Agriculture Department proposal draws testimony
Questions remain over cost, vetting and need
While many agree on the goal of growing diversified agriculture to reduce Maui County’s reliance on the Mainland, the Maui County Council and the agricultural community are debating whether creating another county government department would help or hinder the process.
More than 20 testifiers spoke Tuesday morning during a meeting of the Maui County Council’s Governance, Ethics and Transparency Committee, which is considering a proposal to amend the County Charter to establish a Department of Agriculture.
If approved by the council, the item would be placed on the November general election ballot for voters to decide.
Proposed by Council Member Shane Sinenci, the charter amendment would create a framework for the department, but the cost to staff it will depend on how much the administration and the council appropriate during the budget process, according to Gina Flammer, Sinenci’s executive assistant.
Sinenci told The Maui News that he envisions a smaller department to start, which could “run as low as $700,000 to establish and later run in line with our smaller county departments, like the departments of Emergency Management, Personnel and County Clerk, all which operate on a budget just under $2 million.”
He added that existing county staff dedicated to agriculture promotion would be moved to the department. Eventually, department growth can come with grant funding.
“This year, we appropriated $8.5 million in ag-related grants, so there is a strong will to see the agricultural sector thrive on Maui,” Sinenci said via email.
However, Teena Rasmussen, president of Maui County Farm Bureau that comprises 200 farm families on Maui, testified during the meeting that the nonprofit has “very serious concerns” about the creation of a new department.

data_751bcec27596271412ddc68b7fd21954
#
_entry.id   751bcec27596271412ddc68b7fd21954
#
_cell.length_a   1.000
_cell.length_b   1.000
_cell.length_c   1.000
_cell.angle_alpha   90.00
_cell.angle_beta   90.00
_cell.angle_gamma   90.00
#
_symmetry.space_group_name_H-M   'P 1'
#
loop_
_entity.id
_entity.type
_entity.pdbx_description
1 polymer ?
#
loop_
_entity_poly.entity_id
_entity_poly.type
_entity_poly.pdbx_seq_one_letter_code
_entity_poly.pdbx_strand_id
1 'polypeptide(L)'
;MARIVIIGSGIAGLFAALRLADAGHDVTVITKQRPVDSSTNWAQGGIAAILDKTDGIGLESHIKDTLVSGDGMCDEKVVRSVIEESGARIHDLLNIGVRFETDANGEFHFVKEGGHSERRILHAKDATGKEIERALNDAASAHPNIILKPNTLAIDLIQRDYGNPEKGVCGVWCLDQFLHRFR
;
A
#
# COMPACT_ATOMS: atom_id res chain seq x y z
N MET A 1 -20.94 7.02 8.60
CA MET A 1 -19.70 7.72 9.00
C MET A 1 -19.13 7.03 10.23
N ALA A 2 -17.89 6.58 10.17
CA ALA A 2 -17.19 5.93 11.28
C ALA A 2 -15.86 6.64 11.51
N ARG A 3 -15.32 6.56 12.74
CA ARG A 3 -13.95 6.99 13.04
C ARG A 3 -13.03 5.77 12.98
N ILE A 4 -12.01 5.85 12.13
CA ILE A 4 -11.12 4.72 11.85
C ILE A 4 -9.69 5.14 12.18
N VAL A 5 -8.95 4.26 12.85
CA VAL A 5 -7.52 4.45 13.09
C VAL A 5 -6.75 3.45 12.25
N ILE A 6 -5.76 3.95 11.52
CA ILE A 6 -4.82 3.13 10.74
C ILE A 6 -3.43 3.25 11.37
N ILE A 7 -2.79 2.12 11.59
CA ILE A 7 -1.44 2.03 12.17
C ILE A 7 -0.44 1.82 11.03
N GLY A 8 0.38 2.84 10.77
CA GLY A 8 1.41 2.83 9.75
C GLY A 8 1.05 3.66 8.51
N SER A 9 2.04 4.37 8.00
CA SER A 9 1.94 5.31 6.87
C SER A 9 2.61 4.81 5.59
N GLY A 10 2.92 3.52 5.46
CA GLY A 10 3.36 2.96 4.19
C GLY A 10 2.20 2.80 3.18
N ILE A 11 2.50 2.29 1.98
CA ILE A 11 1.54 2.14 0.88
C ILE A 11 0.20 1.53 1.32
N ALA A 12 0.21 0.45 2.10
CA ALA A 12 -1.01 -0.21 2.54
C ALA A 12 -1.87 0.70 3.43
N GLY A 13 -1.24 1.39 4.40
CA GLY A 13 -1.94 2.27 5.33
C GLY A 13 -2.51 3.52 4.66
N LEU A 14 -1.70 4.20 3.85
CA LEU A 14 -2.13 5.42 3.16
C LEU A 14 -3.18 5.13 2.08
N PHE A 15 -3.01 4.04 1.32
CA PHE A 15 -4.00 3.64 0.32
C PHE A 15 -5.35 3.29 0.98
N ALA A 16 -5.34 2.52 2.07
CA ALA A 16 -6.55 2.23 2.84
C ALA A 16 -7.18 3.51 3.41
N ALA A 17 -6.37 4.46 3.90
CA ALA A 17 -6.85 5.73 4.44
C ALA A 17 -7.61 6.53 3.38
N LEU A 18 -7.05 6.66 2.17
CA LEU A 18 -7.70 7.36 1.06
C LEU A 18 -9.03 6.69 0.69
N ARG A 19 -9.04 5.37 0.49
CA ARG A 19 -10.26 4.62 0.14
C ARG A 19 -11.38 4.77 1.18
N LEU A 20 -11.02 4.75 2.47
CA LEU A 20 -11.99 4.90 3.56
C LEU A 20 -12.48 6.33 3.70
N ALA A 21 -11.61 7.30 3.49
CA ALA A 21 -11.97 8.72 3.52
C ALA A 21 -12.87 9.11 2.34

She cited severe budget constraints to come due to the COVID-19 pandemic, overlap with other government agencies, descriptions of duties that appear regulatory in nature and not addressing core issues of concern to farmers, such as water, land, shipping and regulations.
She said the well-intentioned but unvetted proposal would “add a layer of cost and bureaucracy” to an already heavily regulated industry.
“We need an advocate, but we don’t need a regulator,” she said, urging the panel to spend more time collaborating with farming stakeholders, agencies and groups on the proposal.
Bobbie Patnode, who was representing the Agriculture Working Group, offered qualified support of the proposal, saying “more formalized county support will help existing departments understand better how to ensure farmers and ranchers receive the benefits the county has legislated, thereby increasing the success of our farmers and ranchers and well-being of our whole community.”
The group has worked since 2013 with the county administration to improve county processes tied to agriculture, farming and ranching.
Patnode said the Agriculture Working Group has not yet been able to meet to discuss the proposal, which she later said “needs work.” The group offered amendments, such as a requirement of five years in farming for the director position.
Small farmers, such as Gabe Johnson, an organic farmer on Lanai, said the department is needed. He pointed to the department’s potential to help Lanai better use its farmlands and find ways to streamline processing deer meat.
Evan Ryan, an Upcountry farmer for 20 years, said that he is in support of the department because it can provide information for the farming community on taxation, planning and water. It can also be a congealing force during a time of division.
“There are extreme politics happening right now within Maui’s ag community: Farm bureau versus farmers union, farmers union versus farm apprentice program, farmers market managers against other market managers,” Ryan said. “The (department) can work to be an advocate and support system for all ag groups.”
In a Council’s 3 Minutes column in The Maui News on June 13 that dealt with the proposal, Sinenci pointed to a report by the state that said more than 85 percent of Hawaii’s food is imported and a University of Hawaii study that found that the state’s agriculture industry had shrunk by more than two-thirds in the last 40 years.
Sinenci said that the proposal aims to promote food security and biosecurity while diversifying and strengthening Maui County’s economy. During the pandemic, Maui County’s unemployment rate rose to the highest in the state in May — 33.4 percent.
According to council documents, the Agriculture Department would increase economic opportunities in the farming sector; boost resident health and food security through locally grown agricultural products; and promote healthy ecosystems through natural-resource regeneration and protection.
The possible charter amendment was not discussed by committee members during its scheduled meeting due to time constraints. Chairman Mike Molina recessed the meeting until 10 a.m. Tuesday.
* Kehaulani Cerizo can be reached at firstname.lastname@example.org.